Non progressive motile(C):


Progressive motility refers to sperm that are swimming in a mostly straight line or large circles. Non progressive motility refers to sperm that do not travel in straight lines or that swim in very tight circles.


Non motile sperms:


Sperms motility describes the way sperm move. Non progressive motility refers to sperm that do not travel in straight lines or that swim in very tight circles. For the sperm to get through the cervical mucus to fertilize a women’s egg. They need to have progressive motility of at least 25 micrometers a second.


Morphology of sperms:


Sperm morphology in the context of a semen analysis refers to the size and shape of the sperm in a given semen sample. You want at least 4% of sperm to be a normal shape. Otherwise, you could have fertility problems because of abnormal sperm morphology.

  • Normal morphology of sperms
  • Abnormal morphology of sperms

Normal morphology of sperms:

The precise range can vary but typically a normal or healthy sperm morphology range is between 4 and 14 percent NF. A score below 4 percent may mean it takes longer than normal to achive pregnancy.

Abnormal morphology of sperms:

Abnormal sperm morphology means that too many of the sperm in a sample have more than one tail or a crooked head. This matters because having an abnormal shape might make it difficult for them to penetrate an egg. Abnormal sperm morphology may lead to male infertility.


Other Cells:(Semen Analysis)


Pus cells:


Some white blood cells in the semen is normal however many pus cells suggest the presence of an infection.



Epithelial cells:


Sometimes even debris and cells can be found in the sample. Debris such as epithelial cells is commonly found in small quantities as well as WBCs.



Red blood cells:


There may be some other cells in the ejaculate most notably white blood cells (lymphocytes) red blood cells (erythrocytes) or immature sperm cells. Erythrocytes are distinctively red in colour small and without a nucleus their presence is called haemospermia and indicates infection or trauma.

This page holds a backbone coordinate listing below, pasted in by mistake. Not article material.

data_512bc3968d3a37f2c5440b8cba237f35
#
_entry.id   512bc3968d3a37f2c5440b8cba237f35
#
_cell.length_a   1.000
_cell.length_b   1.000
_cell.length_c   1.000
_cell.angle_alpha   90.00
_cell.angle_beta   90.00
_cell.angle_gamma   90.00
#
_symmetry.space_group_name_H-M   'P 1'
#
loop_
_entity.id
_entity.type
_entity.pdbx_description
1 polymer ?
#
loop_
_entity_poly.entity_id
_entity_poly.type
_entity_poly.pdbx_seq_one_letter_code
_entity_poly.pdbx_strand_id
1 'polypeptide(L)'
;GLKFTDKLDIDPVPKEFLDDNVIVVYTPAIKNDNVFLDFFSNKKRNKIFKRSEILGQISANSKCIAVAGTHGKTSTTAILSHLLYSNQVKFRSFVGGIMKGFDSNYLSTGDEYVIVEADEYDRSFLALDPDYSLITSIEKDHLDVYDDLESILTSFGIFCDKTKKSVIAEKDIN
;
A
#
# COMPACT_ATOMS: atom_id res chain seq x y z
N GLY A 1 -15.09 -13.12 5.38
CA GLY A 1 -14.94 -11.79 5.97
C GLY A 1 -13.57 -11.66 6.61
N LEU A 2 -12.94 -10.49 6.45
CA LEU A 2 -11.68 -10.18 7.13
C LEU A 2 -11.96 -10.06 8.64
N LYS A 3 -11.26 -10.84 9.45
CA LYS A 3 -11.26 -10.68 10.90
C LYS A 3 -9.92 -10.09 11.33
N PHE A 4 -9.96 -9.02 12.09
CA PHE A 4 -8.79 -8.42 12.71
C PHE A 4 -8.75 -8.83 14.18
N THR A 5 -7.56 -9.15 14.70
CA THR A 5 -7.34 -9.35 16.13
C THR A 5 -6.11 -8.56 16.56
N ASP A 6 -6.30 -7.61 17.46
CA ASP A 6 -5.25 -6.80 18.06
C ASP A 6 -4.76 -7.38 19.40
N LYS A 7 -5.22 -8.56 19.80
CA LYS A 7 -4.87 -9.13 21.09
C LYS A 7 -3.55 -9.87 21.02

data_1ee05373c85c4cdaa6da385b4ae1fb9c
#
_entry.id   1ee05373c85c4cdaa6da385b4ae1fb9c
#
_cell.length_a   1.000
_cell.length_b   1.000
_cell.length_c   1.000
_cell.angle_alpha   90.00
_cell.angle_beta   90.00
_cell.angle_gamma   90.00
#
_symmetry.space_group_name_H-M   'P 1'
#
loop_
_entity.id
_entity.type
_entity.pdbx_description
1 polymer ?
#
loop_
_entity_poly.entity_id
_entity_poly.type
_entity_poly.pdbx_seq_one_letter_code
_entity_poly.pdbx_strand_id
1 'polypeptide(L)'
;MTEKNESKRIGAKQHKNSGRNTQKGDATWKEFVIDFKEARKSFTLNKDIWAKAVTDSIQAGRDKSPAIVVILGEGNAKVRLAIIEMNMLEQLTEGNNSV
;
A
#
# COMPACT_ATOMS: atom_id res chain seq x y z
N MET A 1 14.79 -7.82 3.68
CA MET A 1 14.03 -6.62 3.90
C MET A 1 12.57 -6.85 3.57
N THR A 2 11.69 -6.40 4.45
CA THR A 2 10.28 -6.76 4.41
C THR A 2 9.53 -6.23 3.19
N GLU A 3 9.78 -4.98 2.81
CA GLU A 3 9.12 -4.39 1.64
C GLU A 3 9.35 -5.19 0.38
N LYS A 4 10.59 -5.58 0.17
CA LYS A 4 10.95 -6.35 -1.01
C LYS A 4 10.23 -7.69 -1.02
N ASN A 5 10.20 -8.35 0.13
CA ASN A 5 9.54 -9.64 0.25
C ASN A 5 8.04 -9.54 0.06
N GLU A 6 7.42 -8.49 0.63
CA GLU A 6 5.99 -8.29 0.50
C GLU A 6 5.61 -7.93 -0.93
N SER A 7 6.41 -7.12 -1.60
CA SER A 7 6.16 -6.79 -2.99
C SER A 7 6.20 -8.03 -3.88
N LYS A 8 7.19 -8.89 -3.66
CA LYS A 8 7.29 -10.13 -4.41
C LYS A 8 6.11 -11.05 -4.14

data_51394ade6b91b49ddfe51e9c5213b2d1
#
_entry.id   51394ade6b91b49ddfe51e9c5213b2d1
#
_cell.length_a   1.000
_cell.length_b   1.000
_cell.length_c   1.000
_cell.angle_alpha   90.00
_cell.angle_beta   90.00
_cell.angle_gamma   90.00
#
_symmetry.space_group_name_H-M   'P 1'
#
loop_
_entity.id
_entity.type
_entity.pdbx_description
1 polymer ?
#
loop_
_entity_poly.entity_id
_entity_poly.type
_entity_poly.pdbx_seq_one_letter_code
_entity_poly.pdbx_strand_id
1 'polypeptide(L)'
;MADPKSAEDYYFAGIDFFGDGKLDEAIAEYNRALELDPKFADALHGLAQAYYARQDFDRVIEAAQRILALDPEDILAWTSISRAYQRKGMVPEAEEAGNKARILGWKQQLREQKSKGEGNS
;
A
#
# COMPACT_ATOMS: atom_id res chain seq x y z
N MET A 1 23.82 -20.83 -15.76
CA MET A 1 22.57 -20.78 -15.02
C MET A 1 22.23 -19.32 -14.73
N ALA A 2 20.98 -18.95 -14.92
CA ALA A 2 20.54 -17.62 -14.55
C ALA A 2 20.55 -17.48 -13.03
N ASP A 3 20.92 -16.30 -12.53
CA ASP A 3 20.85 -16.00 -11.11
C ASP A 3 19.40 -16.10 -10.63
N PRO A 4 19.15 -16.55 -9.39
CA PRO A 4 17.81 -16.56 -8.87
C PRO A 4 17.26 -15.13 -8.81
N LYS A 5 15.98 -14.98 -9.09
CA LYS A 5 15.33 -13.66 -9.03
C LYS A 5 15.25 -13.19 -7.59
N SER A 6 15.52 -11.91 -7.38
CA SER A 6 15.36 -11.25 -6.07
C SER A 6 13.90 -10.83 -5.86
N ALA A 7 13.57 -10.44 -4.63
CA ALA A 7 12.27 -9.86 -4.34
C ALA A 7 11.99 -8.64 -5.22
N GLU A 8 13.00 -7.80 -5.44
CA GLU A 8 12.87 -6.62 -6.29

White blood cells:


Sometimes even debris and cells can be found in the sample. White blood cells in semen is not an issue. Unless there is the presence of more than 1 million white blood cells per millilitre of semen.



Impression:


Normozoospermia:

When all the spermatozoal parameters are normal together with normal seminal plasma WBCs and there is no agglutination.


Asthenozoospermia:

Fewer than 50% spermatozoa with forward progression categories (a) and (b) or fewer than 25% spermatozoa with category (a) movement.


Oligozoospermia:

When sperm concentration is <20 millions/ml.


Teratozoospermia:

Fewer than 50% spermatozoa with normal morphology.(shape defects)


Oligo Astheno:


Teratozoospermia:

Signifies disturbance of all the three variables. Low sperm count.(Combination of only two prefixes may also be used).


Necrozoospermia:

A condition in which the spermatozoa in seminal fluid are dead or motionless.


Azoospermia:

No spermatozoa in the ejaculate.


Aspermia:

No ejaculate.


Queens Fertility Center

Queens fertility center started in the year 2012 as a joint venture by Dr.Nirmala Vijaykumar and Dr. Dahlia Bharath.
The aim is to provide high quality fertility services at an affordable cost to all sections of the society.

Location: 120, Trivandrum Road, Opposite V.O.C Stadium, Palayamkottai, Tirunelveli,
TamilNadu. Pincode – 627002.

Email: queensfertilitycenter@gmail.com
Mobile: 9629675133 | LandLine: 0462-2574033, 0462-2575033